When I got into cinema 15 years ago, it was an even less accepting climate for a young person trying to do films or to commit themselves to the idea of filmmaking. It was a bit of a struggle because your family will ask what your prospects are. But I think for me it was a mysterious calling. The easy word to use is that it’s a passion, but at the same time it was not a eureka moment for me, it’s not as though I was born to make film. I don’t really believe in that idea, but at least there was enough interest for me to want to take a leap of faith.

I still promised my parents that I would go get a degree after I do this – at that point in time there was only one film school, and that was Ngee Ann Polytechnic, and that was a diploma course. The more I tried it out, the more I got acknowledged and recognised for something that I enjoyed and that I could do well. And then I started to feel that I had something to say, and in my own voice in my own unique way, so I stuck to it.

Was there a turning point for you; did you come out of a particular movie saying this is what I want to do?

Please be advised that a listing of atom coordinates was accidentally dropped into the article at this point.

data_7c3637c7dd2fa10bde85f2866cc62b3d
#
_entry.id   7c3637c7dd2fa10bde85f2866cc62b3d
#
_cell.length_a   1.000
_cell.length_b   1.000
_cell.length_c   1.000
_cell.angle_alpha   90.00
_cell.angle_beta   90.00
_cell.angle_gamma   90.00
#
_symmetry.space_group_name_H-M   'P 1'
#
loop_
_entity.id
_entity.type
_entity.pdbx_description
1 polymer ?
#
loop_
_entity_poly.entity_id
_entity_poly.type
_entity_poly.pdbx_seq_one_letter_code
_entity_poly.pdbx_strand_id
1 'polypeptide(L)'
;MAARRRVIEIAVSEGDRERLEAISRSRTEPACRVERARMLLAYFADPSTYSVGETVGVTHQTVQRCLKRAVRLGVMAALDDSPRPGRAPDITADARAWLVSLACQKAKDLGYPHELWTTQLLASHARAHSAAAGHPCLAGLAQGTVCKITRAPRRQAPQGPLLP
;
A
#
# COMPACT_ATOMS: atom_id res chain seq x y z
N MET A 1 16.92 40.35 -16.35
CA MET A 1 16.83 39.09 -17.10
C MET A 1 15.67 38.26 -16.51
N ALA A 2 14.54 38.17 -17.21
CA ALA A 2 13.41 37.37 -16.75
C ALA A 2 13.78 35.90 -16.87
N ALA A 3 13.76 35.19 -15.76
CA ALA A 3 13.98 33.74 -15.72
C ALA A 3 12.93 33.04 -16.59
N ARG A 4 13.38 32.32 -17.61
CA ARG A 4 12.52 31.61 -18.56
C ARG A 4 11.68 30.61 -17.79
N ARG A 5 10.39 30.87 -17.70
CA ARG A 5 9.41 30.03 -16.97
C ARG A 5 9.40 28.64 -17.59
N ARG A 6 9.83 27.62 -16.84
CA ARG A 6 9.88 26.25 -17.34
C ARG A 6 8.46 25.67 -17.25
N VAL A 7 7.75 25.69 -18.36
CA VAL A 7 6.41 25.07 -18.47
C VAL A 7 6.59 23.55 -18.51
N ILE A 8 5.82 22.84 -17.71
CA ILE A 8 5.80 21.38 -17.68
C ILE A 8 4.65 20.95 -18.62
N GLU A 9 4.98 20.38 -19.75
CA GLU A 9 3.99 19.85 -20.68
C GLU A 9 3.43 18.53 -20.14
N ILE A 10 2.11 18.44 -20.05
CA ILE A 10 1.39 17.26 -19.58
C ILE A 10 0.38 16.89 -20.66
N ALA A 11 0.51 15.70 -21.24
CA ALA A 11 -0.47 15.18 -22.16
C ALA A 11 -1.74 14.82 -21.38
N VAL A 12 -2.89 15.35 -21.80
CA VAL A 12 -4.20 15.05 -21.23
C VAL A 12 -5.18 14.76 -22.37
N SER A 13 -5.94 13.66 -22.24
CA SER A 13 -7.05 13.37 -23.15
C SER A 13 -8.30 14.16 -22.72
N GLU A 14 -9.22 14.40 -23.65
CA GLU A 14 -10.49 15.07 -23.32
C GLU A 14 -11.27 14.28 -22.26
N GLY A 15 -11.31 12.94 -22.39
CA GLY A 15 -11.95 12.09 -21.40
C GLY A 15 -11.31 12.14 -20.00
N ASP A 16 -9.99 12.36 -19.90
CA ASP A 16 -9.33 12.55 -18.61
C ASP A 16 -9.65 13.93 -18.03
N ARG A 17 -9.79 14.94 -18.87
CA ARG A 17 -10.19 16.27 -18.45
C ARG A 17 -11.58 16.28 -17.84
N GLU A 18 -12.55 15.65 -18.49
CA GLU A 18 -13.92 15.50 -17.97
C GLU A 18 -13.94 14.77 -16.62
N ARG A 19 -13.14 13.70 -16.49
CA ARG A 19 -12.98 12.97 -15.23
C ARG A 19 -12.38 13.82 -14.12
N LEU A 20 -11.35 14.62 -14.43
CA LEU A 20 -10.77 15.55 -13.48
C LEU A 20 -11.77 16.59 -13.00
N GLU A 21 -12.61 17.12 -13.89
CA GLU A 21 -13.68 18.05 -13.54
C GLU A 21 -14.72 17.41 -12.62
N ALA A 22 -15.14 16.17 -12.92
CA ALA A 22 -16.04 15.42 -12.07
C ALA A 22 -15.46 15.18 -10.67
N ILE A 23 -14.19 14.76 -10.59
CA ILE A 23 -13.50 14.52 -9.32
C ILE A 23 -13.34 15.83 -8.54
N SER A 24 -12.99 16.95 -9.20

It was more the other way around, where I was watching local films, and I liked them, but there were some things that were not being done in the local film scene. I thought, okay, maybe I can contribute to what I find is missing. So it’s more of an absence of a certain kind of cinema that I like.

So it came out of a need to see what you wanted to see?

At the same time to also experiment on what I wanted to do with the art form.

Award-winning Singapore filmmaker Yeo Siew Hua (Photo: Carla Orrego Veliz)

The theme of LumiNation this year is “Building Identities”. You’ve been to quite a few film festivals overseas. How does the rest of the world view us and does that align with what you think Singapore’s identify is like?